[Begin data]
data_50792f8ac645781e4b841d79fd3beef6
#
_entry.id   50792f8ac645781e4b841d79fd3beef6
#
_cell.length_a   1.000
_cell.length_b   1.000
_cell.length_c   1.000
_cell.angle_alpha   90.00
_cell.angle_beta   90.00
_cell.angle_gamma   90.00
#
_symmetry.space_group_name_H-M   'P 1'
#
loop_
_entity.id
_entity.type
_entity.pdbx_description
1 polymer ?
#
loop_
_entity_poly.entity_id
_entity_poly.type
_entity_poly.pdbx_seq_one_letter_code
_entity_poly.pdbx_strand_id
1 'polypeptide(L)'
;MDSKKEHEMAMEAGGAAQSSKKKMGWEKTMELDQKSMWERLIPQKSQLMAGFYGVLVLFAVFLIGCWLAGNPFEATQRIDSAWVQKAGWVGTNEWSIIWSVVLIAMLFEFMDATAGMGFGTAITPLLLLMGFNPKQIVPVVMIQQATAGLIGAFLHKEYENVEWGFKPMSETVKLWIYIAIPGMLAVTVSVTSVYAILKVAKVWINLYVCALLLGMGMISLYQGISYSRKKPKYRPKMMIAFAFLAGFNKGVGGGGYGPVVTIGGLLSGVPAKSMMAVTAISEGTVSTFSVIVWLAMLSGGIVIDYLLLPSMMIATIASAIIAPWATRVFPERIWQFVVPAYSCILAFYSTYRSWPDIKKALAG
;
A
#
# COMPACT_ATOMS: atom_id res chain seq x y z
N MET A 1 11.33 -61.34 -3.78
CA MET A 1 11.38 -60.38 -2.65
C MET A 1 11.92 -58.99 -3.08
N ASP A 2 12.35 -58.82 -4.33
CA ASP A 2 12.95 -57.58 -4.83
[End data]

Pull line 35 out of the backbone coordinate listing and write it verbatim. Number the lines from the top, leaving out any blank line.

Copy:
CA ASP A 2 12.95 -57.58 -4.83